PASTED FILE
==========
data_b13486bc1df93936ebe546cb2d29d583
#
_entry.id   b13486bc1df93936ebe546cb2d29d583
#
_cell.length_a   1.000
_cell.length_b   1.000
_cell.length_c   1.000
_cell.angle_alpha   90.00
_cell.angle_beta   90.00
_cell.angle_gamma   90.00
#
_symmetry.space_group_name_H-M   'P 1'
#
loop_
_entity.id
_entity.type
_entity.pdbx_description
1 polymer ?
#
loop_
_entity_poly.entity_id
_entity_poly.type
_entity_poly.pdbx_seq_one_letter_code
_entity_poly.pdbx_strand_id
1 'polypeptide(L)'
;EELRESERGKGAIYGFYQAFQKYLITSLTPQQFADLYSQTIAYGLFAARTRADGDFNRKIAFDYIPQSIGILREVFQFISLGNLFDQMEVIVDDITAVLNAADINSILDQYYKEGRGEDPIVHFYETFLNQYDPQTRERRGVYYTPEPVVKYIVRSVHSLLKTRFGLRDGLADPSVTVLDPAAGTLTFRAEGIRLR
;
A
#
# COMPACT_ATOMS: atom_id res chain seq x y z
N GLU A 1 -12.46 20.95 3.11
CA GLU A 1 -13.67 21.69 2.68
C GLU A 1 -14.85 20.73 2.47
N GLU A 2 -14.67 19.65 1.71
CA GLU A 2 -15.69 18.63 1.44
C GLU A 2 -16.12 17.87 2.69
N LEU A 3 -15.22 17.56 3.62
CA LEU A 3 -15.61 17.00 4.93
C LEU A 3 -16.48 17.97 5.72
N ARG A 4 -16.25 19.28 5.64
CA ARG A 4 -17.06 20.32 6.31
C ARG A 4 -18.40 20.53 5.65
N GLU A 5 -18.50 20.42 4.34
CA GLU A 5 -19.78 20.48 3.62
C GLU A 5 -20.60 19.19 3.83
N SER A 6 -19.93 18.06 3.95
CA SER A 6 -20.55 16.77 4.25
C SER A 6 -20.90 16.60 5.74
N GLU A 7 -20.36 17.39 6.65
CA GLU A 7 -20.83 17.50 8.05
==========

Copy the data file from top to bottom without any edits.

data_b13486bc1df93936ebe546cb2d29d583
#
_entry.id   b13486bc1df93936ebe546cb2d29d583
#
_cell.length_a   1.000
_cell.length_b   1.000
_cell.length_c   1.000
_cell.angle_alpha   90.00
_cell.angle_beta   90.00
_cell.angle_gamma   90.00
#
_symmetry.space_group_name_H-M   'P 1'
#
loop_
_entity.id
_entity.type
_entity.pdbx_description
1 polymer ?
#
loop_
_entity_poly.entity_id
_entity_poly.type
_entity_poly.pdbx_seq_one_letter_code
_entity_poly.pdbx_strand_id
1 'polypeptide(L)'
;EELRESERGKGAIYGFYQAFQKYLITSLTPQQFADLYSQTIAYGLFAARTRADGDFNRKIAFDYIPQSIGILREVFQFISLGNLFDQMEVIVDDITAVLNAADINSILDQYYKEGRGEDPIVHFYETFLNQYDPQTRERRGVYYTPEPVVKYIVRSVHSLLKTRFGLRDGLADPSVTVLDPAAGTLTFRAEGIRLR
;
A
#
# COMPACT_ATOMS: atom_id res chain seq x y z
N GLU A 1 -12.46 20.95 3.11
CA GLU A 1 -13.67 21.69 2.68
C GLU A 1 -14.85 20.73 2.47
N GLU A 2 -14.67 19.65 1.71
CA GLU A 2 -15.69 18.63 1.44
C GLU A 2 -16.12 17.87 2.69
N LEU A 3 -15.22 17.56 3.62
CA LEU A 3 -15.61 17.00 4.93
C LEU A 3 -16.48 17.97 5.72
N ARG A 4 -16.25 19.28 5.64
CA ARG A 4 -17.06 20.32 6.31
C ARG A 4 -18.40 20.53 5.65
N GLU A 5 -18.50 20.42 4.34
CA GLU A 5 -19.78 20.48 3.62
C GLU A 5 -20.60 19.19 3.83
N SER A 6 -19.93 18.06 3.95
CA SER A 6 -20.55 16.77 4.25
C SER A 6 -20.90 16.60 5.74
N GLU A 7 -20.36 17.39 6.65
CA GLU A 7 -20.83 17.50 8.05